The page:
Objective Improved diagnostic tools, timely closure of the shunt and a better understanding of the complexity of Eisenmenger syndrome (ES) have led to improved care and treatment in tertiary centres. These may have decreased the incidence of ES and improved survival of patients with ES, although evidence is still lacking. The aim of this study was to investigate temporal changes in incidence, prevalence and mortality in patients with ES for 35 years in the Nordic region.
Methods This was a retrospective population-based study including 714 patients with ES. Survival analysis was performed based on all-cause mortality and accounting for immortal time bias.
Results The incidence of ES decreased from 2.5/million inhabitants/year in 1977 to 0.2/million inhabitants/year in 2012. Correspondingly, prevalence decreased from 24.6 to 11.9/million inhabitants. The median survival was 38.4 years, with 20-year, 40-year and 60-year survival of 72.5%, 48.4%, and 21.3%, respectively. Complex lesions and Down syndrome were independently associated with worse survival (HR 2.2, p<0.001 and HR 1.8, p<0.001, respectively). Age at death increased from 27.7 years in the period from 1977 to 1992, to 46.3 years from July 2006 to 2012 (p<0.001).
Conclusions The incidence and prevalence of ES in the Nordic region have decreased markedly during the last decades. Furthermore, the median age at death increased throughout the study period, indicating prolonged life expectancy in the ES population. However, increasing age represents decreased incidence, rather than improved survival. Nonetheless, longevity with ES is still shorter than in the background population.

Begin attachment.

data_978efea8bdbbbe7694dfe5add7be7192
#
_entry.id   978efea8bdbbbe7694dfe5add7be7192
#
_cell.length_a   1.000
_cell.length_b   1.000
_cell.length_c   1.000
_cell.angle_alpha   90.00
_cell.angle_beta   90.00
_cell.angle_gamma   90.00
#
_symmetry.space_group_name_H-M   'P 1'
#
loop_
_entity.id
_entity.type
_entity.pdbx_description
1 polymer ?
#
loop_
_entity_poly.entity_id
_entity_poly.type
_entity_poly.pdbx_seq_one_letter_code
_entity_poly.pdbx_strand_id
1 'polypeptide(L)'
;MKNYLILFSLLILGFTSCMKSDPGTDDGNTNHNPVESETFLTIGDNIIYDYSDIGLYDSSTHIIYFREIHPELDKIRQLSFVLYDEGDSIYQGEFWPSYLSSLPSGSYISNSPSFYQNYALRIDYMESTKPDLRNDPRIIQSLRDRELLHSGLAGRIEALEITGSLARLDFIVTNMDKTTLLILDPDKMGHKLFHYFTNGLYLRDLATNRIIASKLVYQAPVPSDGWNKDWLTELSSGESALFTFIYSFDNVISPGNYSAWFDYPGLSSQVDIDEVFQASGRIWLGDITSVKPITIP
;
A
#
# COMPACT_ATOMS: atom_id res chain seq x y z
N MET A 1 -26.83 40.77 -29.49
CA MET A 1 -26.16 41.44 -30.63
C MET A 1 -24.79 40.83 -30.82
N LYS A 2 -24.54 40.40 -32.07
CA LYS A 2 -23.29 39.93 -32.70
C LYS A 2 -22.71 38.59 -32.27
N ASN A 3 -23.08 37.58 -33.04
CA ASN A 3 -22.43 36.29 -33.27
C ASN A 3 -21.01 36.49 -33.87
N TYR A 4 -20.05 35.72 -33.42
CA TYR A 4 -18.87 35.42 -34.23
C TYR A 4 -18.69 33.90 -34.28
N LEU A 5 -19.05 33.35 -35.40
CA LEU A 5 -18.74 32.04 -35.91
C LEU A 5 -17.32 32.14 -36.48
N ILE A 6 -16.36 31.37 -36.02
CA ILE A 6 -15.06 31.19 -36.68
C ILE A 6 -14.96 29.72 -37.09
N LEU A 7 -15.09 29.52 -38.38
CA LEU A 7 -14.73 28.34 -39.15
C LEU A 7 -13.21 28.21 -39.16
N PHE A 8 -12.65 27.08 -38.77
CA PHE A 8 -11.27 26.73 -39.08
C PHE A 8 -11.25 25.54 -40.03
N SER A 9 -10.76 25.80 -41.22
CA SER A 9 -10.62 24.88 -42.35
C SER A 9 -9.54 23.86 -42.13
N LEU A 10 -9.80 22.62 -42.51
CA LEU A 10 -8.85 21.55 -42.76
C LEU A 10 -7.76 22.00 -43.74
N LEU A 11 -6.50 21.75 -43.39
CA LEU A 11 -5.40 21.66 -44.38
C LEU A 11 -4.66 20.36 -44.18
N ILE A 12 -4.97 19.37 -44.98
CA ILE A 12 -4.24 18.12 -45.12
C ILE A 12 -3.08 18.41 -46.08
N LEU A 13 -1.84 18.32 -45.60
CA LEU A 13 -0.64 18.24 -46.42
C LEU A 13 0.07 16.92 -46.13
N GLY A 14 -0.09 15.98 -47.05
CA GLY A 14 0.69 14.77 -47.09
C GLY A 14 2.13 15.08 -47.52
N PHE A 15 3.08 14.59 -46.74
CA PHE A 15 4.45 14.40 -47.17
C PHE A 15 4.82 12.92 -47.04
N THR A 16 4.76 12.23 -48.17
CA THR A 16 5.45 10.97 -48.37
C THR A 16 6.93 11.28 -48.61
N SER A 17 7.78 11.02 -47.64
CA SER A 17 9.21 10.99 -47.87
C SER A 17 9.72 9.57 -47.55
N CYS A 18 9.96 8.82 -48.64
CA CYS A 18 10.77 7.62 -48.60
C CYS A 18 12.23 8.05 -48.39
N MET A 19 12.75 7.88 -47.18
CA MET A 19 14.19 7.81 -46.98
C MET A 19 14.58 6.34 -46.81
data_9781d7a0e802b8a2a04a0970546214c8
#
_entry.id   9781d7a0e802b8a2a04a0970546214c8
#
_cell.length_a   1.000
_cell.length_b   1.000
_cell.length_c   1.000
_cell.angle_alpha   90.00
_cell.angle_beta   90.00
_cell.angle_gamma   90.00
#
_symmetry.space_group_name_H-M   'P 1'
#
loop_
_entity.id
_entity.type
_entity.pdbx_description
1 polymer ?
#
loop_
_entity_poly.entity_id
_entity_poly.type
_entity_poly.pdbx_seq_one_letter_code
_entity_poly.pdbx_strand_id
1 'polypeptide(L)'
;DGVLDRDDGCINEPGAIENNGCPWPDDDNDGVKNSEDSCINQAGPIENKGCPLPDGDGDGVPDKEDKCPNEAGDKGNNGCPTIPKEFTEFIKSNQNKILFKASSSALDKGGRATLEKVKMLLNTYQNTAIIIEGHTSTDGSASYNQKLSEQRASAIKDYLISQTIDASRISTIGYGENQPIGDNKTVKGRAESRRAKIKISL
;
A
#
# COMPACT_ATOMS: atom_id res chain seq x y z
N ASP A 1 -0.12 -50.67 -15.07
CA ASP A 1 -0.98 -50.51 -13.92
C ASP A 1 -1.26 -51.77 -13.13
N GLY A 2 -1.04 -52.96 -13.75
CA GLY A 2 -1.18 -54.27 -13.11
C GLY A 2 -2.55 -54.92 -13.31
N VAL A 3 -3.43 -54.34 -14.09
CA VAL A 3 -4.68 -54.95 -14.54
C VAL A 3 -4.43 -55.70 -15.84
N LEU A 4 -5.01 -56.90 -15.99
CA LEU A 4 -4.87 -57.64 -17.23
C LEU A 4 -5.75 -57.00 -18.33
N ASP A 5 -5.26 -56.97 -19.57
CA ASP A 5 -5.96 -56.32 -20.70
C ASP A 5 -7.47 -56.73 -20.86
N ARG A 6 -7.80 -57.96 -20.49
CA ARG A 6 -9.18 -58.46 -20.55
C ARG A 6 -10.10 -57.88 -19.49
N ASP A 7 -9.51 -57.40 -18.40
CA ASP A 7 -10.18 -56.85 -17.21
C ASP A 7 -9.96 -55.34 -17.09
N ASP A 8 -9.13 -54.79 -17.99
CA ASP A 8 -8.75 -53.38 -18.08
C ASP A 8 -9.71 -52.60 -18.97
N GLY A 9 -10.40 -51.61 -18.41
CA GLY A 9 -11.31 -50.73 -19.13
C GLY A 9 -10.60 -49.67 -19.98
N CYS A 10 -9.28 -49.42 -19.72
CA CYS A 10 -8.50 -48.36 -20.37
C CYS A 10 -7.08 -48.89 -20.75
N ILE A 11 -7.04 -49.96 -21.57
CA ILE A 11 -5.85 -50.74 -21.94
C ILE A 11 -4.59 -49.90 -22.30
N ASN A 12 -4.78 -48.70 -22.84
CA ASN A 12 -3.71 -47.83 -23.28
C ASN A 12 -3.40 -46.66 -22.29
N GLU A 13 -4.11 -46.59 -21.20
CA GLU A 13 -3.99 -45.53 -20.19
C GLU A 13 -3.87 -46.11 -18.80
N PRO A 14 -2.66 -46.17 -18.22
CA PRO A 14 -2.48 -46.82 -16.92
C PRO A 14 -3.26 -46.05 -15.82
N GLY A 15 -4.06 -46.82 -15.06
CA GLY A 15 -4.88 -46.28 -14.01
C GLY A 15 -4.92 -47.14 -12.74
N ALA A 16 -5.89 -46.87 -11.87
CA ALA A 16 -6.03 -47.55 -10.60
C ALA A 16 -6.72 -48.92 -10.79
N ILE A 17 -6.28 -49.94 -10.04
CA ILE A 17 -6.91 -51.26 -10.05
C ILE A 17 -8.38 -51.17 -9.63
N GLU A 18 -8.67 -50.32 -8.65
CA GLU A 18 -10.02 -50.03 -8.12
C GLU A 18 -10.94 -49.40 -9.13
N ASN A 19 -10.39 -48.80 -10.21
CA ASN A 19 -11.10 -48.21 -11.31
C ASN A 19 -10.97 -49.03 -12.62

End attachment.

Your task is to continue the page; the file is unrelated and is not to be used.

- Eisenmenger syndrome
- pulmonary arterial hypertension
- adult congenital heart disease
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Contributors CSH, ASJ and LS designed the study and are responsible for the overall content. CSH, KS, EN, BJ, TK, MD, ME, HH, MT and UT collected the data. CSH analysed data and wrote the manuscript. ASJ, KS, EN, BJ, TK, MD, ME, HH, MT, UT and LS critically reviewed the manuscript and provided scientific input.
Funding This study was financed by an educational grant from Actelion Denmark, a branch of Actelion Pharmaceuticals in Sweden.
Disclaimer Actelion Pharmaceuticals was not involved in the writing or editing of the report or analysis of the data.
Competing interests CSH received an educational grant from Actelion Pharmaceuticals. ASJ received a research grant and speaker’s fees from Actelion Pharmaceuticals. BJ received a speaker fee from Actelion Pharmaceuticals. UT received fees for lectures and being a member of advisory board from Actelion Pharmaceuticals. LS received research grant, as well as fee for lectures and being a member of advisory board from Actelion Pharmaceuticals.
Provenance and peer review Not commissioned; externally peer reviewed.